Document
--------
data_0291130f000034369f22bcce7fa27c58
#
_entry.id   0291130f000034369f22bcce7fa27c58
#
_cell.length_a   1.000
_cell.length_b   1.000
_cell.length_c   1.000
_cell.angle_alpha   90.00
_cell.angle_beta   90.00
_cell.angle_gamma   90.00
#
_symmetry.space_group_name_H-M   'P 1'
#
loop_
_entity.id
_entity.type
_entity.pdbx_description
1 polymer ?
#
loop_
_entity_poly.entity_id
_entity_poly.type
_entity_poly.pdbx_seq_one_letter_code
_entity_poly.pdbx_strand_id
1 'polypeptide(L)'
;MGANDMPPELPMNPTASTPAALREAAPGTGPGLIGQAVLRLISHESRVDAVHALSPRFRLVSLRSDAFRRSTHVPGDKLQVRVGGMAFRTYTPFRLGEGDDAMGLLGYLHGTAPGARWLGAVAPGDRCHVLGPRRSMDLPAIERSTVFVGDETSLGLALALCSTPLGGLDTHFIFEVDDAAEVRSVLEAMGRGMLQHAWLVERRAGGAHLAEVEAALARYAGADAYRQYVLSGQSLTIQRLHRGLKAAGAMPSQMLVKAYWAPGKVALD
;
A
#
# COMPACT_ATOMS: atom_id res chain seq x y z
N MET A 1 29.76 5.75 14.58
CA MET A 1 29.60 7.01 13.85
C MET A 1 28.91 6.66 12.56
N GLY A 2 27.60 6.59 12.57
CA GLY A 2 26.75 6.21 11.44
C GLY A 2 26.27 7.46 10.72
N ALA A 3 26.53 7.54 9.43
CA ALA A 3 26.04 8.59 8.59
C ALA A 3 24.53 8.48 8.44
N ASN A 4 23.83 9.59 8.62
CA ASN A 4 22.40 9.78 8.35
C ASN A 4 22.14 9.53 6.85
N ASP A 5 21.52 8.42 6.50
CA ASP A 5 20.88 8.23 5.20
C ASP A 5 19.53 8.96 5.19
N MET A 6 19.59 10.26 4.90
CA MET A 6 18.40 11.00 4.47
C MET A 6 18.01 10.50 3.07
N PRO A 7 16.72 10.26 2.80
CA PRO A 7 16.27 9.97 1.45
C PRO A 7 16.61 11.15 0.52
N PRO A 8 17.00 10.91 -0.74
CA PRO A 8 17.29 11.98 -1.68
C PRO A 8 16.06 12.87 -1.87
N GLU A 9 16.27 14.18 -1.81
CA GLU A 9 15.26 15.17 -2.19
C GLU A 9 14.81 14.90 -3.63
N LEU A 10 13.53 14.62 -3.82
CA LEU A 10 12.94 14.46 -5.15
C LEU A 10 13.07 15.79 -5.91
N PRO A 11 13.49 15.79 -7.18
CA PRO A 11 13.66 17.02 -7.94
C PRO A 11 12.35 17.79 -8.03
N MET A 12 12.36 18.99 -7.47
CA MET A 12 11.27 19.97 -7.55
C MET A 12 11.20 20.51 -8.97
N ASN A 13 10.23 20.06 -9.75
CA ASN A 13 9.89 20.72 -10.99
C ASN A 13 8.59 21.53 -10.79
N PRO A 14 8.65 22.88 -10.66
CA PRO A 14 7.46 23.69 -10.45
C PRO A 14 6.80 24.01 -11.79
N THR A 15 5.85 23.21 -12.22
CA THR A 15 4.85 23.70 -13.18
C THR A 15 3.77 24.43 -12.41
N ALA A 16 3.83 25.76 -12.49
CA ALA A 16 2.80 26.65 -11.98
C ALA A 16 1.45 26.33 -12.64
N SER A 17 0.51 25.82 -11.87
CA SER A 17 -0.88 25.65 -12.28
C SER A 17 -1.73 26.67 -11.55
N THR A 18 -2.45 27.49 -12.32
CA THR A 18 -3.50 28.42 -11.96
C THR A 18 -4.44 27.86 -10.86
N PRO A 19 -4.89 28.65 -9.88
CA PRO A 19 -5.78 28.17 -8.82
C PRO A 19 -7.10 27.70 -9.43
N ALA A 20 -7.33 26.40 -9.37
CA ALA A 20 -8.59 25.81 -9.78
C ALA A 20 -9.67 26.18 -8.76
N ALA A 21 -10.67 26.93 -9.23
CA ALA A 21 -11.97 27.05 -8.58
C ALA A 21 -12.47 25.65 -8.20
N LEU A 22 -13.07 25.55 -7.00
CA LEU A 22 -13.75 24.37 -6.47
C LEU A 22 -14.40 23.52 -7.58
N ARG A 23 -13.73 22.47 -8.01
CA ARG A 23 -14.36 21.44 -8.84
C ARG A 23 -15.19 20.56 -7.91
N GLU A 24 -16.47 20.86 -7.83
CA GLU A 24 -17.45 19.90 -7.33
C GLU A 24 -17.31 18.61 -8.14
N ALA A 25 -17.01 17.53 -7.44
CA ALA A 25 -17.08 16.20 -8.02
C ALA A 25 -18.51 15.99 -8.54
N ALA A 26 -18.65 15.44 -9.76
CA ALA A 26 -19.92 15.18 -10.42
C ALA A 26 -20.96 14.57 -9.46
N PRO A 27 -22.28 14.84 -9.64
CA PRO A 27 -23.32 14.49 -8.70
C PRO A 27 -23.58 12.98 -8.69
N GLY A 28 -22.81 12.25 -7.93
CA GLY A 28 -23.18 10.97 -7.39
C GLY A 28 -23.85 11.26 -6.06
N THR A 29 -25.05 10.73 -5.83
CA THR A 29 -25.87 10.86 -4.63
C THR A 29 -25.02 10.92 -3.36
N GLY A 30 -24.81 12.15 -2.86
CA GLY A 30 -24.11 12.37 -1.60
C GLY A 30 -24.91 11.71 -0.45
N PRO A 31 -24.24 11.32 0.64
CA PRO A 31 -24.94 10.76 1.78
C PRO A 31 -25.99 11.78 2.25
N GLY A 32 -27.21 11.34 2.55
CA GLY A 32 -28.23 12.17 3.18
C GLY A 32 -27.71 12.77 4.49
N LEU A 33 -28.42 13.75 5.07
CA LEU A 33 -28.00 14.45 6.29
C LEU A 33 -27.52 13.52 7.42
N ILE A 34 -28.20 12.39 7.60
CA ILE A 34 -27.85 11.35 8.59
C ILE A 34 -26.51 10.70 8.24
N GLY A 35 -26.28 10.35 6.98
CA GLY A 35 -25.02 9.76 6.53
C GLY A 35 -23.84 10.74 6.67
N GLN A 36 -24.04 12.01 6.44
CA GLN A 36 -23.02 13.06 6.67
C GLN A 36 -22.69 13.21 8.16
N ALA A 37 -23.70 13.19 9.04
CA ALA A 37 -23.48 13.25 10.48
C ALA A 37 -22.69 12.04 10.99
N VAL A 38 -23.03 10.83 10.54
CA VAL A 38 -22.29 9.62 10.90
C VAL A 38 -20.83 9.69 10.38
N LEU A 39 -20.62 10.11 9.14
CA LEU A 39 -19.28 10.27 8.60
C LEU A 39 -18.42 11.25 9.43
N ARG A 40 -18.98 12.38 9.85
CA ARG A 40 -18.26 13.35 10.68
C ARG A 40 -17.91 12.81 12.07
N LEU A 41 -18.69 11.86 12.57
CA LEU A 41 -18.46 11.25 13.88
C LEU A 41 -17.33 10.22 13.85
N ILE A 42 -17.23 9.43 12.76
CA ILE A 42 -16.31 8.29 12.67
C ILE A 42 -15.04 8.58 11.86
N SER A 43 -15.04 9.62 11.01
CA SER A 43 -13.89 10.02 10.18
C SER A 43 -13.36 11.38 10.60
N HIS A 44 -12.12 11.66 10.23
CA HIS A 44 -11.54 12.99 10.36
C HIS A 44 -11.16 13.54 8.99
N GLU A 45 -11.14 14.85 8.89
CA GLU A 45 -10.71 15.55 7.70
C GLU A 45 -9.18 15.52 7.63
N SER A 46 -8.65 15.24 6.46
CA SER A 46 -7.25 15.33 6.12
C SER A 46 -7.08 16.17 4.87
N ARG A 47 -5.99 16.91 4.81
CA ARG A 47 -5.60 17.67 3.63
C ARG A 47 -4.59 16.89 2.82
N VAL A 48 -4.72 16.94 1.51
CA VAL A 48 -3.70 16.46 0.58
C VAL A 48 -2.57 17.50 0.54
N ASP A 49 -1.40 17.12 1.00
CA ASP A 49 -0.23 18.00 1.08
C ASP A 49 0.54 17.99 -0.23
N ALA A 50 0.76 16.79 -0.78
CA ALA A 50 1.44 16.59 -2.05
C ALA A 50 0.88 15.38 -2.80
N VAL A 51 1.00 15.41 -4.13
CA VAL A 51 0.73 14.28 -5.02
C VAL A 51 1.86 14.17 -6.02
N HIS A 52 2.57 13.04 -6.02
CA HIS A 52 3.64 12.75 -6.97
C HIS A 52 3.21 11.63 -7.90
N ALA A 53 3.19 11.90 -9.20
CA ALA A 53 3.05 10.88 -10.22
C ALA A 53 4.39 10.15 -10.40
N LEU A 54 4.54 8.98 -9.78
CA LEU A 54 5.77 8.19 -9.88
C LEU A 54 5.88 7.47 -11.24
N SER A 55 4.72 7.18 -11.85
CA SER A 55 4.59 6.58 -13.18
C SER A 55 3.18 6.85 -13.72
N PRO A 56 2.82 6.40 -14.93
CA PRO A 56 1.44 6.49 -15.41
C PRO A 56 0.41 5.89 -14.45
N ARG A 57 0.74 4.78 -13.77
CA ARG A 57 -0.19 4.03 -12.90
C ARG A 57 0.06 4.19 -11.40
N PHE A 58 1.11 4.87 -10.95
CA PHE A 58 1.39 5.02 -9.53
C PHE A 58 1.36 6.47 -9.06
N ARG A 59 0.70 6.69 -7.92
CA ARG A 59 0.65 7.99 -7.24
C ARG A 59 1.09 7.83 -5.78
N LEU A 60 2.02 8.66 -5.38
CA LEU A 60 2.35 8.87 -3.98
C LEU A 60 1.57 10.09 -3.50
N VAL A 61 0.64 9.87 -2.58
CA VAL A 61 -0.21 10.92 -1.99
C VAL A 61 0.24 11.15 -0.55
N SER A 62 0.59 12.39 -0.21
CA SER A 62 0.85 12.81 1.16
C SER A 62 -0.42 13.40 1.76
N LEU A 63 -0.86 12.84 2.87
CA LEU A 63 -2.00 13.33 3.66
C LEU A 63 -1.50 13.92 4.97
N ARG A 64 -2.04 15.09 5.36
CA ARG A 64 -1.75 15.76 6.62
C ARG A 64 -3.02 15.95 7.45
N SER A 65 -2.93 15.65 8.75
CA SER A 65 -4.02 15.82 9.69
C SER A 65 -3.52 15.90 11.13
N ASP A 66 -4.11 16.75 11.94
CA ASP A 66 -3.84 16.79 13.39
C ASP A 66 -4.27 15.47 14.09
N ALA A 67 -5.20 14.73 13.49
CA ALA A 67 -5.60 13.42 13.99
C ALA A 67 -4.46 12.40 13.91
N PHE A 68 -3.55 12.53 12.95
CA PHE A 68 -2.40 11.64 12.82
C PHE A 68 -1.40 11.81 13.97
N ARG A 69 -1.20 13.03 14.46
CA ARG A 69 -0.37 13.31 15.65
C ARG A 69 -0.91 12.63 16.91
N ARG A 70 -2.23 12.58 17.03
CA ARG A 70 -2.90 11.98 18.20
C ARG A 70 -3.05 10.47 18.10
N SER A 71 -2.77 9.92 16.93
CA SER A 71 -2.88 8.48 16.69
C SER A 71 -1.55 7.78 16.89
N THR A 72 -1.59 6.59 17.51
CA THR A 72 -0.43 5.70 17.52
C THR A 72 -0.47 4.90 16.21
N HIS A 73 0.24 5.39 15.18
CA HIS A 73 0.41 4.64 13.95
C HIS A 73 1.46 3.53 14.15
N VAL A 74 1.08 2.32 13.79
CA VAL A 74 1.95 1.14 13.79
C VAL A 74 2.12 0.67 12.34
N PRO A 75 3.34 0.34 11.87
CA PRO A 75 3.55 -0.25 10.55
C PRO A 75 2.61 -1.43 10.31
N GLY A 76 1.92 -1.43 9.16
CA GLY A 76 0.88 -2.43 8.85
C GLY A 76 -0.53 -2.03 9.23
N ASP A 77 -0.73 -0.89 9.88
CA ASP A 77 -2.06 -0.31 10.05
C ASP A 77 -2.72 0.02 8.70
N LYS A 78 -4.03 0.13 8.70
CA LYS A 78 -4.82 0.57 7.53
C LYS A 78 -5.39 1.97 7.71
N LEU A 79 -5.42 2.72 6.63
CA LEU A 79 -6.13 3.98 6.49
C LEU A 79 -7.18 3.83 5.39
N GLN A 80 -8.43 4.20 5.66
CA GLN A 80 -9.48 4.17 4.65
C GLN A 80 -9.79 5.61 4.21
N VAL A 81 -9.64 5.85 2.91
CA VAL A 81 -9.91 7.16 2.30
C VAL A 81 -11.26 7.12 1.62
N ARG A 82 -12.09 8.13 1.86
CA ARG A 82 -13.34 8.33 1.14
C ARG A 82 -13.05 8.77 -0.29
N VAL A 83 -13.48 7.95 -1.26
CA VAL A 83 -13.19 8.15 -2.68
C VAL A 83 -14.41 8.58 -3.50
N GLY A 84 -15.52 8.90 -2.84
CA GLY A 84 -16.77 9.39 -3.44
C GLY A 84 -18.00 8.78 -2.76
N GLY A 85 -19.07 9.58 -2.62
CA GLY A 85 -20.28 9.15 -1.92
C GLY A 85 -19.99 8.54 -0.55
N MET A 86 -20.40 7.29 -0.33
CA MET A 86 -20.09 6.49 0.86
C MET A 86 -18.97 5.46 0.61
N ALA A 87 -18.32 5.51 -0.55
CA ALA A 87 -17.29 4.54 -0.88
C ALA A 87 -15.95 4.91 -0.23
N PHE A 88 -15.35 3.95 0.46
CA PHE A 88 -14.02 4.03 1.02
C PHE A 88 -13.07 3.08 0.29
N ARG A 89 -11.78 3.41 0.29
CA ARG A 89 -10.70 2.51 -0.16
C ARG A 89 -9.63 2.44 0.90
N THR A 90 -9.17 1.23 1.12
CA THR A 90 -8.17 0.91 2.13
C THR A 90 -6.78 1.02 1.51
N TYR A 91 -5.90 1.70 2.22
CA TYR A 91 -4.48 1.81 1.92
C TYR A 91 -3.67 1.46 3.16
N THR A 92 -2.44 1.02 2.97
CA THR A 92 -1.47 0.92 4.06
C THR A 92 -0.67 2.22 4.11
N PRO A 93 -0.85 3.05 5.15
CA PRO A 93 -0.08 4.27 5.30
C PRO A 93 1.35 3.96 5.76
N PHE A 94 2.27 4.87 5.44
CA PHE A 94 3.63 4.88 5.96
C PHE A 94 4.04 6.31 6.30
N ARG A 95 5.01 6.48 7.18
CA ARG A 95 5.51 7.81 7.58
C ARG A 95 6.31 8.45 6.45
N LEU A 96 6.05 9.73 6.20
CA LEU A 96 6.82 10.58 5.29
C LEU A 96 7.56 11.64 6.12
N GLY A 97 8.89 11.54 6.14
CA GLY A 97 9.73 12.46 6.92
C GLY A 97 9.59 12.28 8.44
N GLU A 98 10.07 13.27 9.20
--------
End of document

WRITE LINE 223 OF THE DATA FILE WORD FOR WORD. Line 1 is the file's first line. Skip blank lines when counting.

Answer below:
N SER A 65 -2.93 15.65 8.75